Canadian navy boards ship carrying military supplies

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The Independent US

Backed by war ships, Canadian troops dropped from a helicopter and seized control of a U.S.-owned vessel off its Atlantic coast, after the ship refused to deliver its cargo of Canadian military supplies because of a month-long contract dispute.

Backed by war ships, Canadian troops dropped from a helicopter and seized control of a U.S.-owned vessel off its Atlantic coast, after the ship refused to deliver its cargo of Canadian military supplies because of a month-long contract dispute.

The navy boarded the 750-foot (225-meter) freighter, the GTS Katie, because the ship was holding important military supplies, said Canadian Defense Minister Art Eggleton Thursday.

After a warning if its intention to board, two Canadian naval ships approached the Katie Thursday afternoon. But the freighter accelerated, jerking from side to side, said Canadian Capt. Drew Robertson, who was in charge of the boarding.

As the Canadian vessels closed in, a navy helicopter lowered 14 heavily-armed soldiers to the Katie's deck to take control, said Robertson at a news conference.

"The master of the ship was rather dramatic, which is understandable," Robertson said. "The crew was rather welcoming."

The ship's Russian captain, Vitaly Khlebnikov, told reporters that the boarding was "dangerous."

There were no injuries in the operation, which came a day after Canada said it had received permission to board the boat from St. Vincent and the Grenadines, the Caribbean nation where the boat is registered, officials said.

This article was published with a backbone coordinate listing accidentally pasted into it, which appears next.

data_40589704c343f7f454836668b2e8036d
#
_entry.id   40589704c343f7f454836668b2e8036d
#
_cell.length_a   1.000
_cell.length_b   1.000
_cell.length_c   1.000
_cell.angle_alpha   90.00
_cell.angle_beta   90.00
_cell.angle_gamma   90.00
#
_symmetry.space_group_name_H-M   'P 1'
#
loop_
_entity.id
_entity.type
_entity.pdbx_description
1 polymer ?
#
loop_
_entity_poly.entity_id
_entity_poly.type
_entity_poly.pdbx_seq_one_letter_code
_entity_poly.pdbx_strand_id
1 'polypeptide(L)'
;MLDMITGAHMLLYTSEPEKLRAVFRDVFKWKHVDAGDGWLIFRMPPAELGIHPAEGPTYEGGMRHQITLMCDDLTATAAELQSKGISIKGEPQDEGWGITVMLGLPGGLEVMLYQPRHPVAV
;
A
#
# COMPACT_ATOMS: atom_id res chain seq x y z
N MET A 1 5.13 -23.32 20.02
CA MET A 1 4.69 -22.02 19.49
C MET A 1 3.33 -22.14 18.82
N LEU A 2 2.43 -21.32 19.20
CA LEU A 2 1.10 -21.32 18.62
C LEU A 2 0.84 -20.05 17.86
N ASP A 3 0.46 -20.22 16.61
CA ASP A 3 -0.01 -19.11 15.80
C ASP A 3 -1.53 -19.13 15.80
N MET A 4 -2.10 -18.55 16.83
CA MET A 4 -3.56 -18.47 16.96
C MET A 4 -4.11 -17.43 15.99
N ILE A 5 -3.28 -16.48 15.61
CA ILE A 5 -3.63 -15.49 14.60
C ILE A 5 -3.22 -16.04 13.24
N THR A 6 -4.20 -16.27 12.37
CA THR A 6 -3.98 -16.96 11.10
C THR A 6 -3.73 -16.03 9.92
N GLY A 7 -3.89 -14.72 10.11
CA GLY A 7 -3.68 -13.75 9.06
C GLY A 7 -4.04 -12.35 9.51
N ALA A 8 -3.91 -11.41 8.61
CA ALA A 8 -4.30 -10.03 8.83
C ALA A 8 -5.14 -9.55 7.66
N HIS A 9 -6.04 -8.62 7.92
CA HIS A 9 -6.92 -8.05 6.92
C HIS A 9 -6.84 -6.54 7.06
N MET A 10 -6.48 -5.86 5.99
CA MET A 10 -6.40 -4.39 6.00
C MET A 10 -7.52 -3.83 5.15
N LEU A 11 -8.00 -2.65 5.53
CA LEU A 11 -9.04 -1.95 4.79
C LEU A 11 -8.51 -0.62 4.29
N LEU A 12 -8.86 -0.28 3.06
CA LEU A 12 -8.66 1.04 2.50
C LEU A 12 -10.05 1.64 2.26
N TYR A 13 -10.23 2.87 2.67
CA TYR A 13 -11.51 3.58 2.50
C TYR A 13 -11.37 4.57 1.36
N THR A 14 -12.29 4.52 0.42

The Katie was being escorted Thursday night to Montreal and was expected to arrive Sunday, three weeks after the original arrival date.

Eggleton said the Canadian and American companies involved in the contract dispute will have to resolve the issue in court.

"Being held hostage by these companies is not acceptable," he said. "There was no confidence that short of taking control of that ship we would have any control of our equipment."

The freighter was carrying five tanks, 200 of Canada's 2,000 armored vehicles, and 390 crates packed with rifles, ammunition, and communications equipment. Three Canadian soldiers are also on board to guard the cargo.

The freighter had been stationed in international waters about 140 miles (225 kilometers) off Newfoundland since Monday night.

The freighter's owner, Annapolis, Maryland-based Third Ocean Marine Navigation Company, was hired by a Montreal-based company, Andromeda, which had in turn been contracted by the military to bring back the military supplies used by Canadian peacekeepers in Kosovo, a province of Serbia.

But Third Ocean has refused to deliver the cargo, demanding payment it says it is owed. The Canadian government and the shippers had been negotiating a settlement since early last month.

Peter Margan, head of Third Ocean, who says Andromeda owes him $288,000, said that late Wednesday the military had given him an ultimatum to accept an offer of $90,000 or face being boarded.

Prior to the boarding, Margan said Thursday that "there are negotiations going on, but there's no update just yet."

The Katie had been scheduled to transport the shipment from Thessaloniki, Greece, to a port near Montreal by mid-July. But the ship was delayed reaching Greece, increasing costs of the voyage.

Canada routinely charters foreign transport for its military equipment overseas. The Navy has no transports equipped to carry heavy armor and the Air Force's C-130 Hercules transports are limited to about 20 tons of cargo.

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